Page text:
Toronto, 1960. Mo Gold and Arthur Birdwell, aka Birdie, are like fish out of water.
Mo is Jewish and sardonic; Birdie's black, thoughtful and gargantuan. They're both private detectives. Henry Turner disappeared eight years ago, without a trace. His mother wants him back. Mo and Birdie try to find him. They search high and low.
Mo has family issues. His brother, Eli, is a rotten gambler. He’s in hock to John Fat Gai — the city’s most notorious gangster. Mo and Birdie need to find John’s missing money. If they do, John will free Eli. If not, Eli is toast. They’ve got three days.
Mo’s father, Jake, is in prison on a manslaughter beef. Jake and Mo have an acrimonious relationship. After all, Mo worked as a homicide cop while Jake plied his criminal trade. When Jake escapes from prison, all hell breaks loose.
The city is known as Toronto the Good. But Mo never sees that side.
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Ying Hee Fong looked like an angel minus the wings. Whoever shot him did a good job. He couldn’t have been deader if he’d lived then died again. Blood gushed from a jagged hole in his right temple, spilling into a sticky pool circling his head. He looked serene. Dark eyes stared into eternity, legs sprawled, arms thrown up over his shoulders. Just like a kid making angels in the snow. Except the snow melted, stripping bare the rotting garbage of a back alley in Chinatown.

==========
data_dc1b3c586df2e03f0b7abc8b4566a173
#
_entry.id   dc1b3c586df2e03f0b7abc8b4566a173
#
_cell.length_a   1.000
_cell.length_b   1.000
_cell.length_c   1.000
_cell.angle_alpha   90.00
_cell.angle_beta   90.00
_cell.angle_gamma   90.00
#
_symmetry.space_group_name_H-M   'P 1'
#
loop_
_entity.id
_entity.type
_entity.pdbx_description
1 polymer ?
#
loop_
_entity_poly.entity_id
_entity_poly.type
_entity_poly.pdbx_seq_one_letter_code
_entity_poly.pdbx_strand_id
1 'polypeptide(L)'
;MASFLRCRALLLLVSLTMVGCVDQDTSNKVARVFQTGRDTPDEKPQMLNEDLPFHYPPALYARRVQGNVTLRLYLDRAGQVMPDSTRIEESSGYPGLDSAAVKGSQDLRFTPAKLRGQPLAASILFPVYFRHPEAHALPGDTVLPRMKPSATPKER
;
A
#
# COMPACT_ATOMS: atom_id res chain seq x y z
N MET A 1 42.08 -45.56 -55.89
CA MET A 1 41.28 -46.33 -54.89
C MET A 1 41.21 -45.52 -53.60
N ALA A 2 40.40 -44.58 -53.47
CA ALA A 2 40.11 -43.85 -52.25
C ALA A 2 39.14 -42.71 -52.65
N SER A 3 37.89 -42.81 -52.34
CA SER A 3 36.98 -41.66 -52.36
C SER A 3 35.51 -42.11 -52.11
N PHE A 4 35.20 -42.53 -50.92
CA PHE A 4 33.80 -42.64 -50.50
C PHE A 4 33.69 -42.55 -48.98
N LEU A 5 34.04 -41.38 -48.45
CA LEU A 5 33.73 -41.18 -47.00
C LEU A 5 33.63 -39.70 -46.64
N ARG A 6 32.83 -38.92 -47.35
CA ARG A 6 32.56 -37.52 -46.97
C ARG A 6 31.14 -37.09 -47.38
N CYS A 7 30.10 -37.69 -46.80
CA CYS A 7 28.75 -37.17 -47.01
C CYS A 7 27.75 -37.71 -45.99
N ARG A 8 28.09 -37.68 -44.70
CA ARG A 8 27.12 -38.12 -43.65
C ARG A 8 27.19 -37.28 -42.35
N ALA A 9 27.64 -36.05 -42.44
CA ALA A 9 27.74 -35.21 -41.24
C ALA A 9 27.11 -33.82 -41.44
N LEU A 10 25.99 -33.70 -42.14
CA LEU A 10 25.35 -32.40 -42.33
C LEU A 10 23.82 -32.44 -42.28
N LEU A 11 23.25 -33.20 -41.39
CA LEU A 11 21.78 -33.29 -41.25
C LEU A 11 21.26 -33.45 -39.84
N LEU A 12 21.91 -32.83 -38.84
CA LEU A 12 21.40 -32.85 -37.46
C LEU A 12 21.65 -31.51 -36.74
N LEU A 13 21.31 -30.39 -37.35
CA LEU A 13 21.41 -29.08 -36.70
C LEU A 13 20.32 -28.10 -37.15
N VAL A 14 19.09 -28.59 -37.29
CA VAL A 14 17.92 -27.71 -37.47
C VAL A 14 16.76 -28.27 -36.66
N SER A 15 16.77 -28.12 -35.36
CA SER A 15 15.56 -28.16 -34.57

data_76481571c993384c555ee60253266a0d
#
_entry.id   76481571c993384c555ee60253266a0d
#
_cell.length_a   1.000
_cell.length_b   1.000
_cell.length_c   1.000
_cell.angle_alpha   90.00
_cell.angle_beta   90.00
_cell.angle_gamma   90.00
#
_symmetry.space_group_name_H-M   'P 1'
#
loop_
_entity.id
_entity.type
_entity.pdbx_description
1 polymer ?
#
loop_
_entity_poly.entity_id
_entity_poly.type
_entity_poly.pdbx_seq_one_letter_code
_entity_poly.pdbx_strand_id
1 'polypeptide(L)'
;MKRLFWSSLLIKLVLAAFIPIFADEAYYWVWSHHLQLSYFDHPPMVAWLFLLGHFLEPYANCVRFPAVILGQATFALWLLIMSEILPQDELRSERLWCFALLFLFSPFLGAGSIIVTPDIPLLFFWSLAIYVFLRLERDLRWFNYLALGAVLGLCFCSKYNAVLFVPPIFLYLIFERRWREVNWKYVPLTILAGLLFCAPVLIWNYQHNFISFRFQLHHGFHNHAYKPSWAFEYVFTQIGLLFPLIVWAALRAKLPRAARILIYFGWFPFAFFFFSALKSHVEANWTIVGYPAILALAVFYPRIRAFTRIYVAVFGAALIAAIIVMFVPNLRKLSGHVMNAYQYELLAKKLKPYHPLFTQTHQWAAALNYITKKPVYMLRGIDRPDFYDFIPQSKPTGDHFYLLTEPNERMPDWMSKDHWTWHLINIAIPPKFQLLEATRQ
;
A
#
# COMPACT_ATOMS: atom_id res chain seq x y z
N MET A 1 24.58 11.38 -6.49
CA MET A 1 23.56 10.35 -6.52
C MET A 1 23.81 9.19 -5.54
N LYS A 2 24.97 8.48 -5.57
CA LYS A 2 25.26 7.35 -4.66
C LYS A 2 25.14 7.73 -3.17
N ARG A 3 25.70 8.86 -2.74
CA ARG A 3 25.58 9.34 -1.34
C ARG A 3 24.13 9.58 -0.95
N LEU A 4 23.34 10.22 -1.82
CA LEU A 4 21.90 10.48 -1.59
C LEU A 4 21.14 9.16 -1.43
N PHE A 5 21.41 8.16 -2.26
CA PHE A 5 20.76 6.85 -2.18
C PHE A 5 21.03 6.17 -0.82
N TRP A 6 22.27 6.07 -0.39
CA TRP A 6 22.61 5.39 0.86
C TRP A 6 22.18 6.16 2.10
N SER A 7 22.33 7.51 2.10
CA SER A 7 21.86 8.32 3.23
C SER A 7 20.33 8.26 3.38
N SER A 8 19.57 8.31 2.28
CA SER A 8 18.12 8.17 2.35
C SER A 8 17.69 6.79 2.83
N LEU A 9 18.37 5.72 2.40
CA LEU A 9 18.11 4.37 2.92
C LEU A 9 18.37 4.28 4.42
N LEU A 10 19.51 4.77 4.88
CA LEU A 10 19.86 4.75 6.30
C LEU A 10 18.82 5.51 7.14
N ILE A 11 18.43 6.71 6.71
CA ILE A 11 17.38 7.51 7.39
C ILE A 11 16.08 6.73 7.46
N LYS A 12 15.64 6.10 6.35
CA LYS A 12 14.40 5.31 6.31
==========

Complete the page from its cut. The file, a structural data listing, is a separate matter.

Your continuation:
Ying worked for John Fat Gai, a gambler and racketeer. John ran illegal poker games and craps in dingy rooms above chop suey joints and small food markets where, for a nickel, you could catch a disease and buy a rotting cabbage. Wherever you found a spare table, chairs, bootleg whiskey and suckers willing to throw their money away, the action never stopped. Ying dealt the cards, sometimes straight up. The dealers worked six shifts a week from 11 at night until six the following morning. They got Sundays off. None of them went to church. Like the others, Ying came off a boat owned by John who paid customs officials at Pier 21 in Halifax to look the other way. He arrived with a host of other bedraggled refugees toting a battered suitcase and not much else. His life and earnings belonged to John Fat Gai. Ying had made his deal but decided he couldn’t live with it. We saw the result.